According to the final rule, no one factor is dispositive. However, the final rule places special weight on the first two “core factors” in making a classification determination. The rule states that these two core factors — the nature and degree of control over the work and the opportunity for profit or loss — are the most probative as to whether an individual is an employee or independent contractor, and each therefore typically carries greater weight in the analysis than any other factor. According to the final rule, if both core factors point toward the same classification, there is a substantial likelihood that that is the correct classification.
In a departure from the proposed rule, the final rule states that the five factors are not exhaustive, and that additional factors may be relevant. However, this is the case only if the additional factors in some way indicate whether the individual is in business for themselves, as opposed to being economically dependent on the potential employer for work. Consistent with its focus on the economic realities of the relationship, the final rule emphasizes that the actual practice of the parties is more relevant than what may be contractually or theoretically possible.
In addition to describing in a fair amount of detail each of the five listed factors, the final rule includes six examples demonstrating how the factors may be analyzed. The examples involve an owner and operator of a tractor-trailer performing services for a logistics company; an app-based service linking homeowners to those performing home-repair work; an individual who does home renovation work for a residential construction company and also is a part owner and operator of a food truck; a housekeeper working for a ski resort; a part-time newspaper editor; and a freelance journalist. These illustrative examples are particularly helpful in demonstrating how the Department intends the rule to be interpreted.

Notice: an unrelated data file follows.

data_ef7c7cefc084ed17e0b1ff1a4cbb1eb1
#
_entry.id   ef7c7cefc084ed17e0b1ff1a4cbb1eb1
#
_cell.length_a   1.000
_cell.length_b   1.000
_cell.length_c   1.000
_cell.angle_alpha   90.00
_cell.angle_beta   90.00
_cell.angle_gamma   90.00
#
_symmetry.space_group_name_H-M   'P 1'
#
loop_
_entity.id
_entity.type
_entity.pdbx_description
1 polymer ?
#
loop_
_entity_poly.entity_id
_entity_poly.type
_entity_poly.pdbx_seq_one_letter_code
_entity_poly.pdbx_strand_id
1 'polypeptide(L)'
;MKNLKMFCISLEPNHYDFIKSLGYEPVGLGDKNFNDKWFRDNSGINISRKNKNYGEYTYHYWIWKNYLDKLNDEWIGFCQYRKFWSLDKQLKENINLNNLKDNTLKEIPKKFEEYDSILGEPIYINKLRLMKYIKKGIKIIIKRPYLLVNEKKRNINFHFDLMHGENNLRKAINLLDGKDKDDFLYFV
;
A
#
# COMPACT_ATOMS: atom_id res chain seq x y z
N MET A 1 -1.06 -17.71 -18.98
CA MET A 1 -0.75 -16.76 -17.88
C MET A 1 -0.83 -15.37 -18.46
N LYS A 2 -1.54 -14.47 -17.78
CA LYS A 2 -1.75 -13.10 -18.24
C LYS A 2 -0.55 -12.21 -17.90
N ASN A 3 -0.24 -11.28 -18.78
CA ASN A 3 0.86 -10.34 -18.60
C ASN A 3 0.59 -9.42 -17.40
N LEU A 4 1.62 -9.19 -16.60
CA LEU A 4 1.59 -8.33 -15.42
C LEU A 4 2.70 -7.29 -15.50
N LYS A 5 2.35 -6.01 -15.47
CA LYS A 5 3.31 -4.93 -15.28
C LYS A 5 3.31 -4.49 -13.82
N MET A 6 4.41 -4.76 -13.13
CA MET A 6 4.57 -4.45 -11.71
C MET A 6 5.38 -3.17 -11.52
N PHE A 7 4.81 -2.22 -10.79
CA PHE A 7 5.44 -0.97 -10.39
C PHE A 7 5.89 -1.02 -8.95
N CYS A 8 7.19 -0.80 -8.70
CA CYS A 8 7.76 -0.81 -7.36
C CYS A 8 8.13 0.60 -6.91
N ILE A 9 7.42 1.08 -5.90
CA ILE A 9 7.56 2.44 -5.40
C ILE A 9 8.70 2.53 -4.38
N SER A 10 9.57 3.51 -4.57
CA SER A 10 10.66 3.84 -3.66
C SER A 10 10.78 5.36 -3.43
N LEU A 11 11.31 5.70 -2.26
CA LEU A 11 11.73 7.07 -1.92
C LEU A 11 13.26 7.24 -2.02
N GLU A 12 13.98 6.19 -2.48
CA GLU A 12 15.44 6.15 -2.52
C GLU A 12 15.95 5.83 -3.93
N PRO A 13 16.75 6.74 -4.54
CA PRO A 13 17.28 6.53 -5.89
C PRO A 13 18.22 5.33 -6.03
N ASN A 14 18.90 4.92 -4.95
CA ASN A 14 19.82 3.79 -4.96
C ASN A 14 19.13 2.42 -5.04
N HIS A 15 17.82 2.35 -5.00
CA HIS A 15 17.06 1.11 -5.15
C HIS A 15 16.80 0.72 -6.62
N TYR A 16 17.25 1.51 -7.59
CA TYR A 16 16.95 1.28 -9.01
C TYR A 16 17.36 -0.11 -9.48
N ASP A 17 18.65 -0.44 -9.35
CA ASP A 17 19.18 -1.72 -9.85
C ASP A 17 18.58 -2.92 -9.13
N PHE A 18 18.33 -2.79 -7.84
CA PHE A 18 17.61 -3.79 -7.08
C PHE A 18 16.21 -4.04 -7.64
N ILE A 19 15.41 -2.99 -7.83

The new rule has received a generally warm welcome from the business community. In contrast, unions and workers’ advocacy groups have expressed concerns that the rule would allow more workers to be treated as independent contractors for FLSA purposes.
The future of the new rule is uncertain. The incoming Biden administration has announced its opposition to the rule, and is expected to delay its implementation, at a minimum. In addition, the final rule is subject to rescission under the Congressional Review Act in Congress. And unions, worker advocacy groups and Democratic state attorneys general may resort to the courts to try to block the rule’s implementation.
Regardless of the fate of the new rule, it involves just one piece of the worker classification puzzle — the treatment of workers for FLSA purposes. The final rule will not affect worker classifications under state laws that apply a different test or standard, nor does the final rule affect the common law test utilized for determining the status of workers for federal payroll taxes and income tax withholding.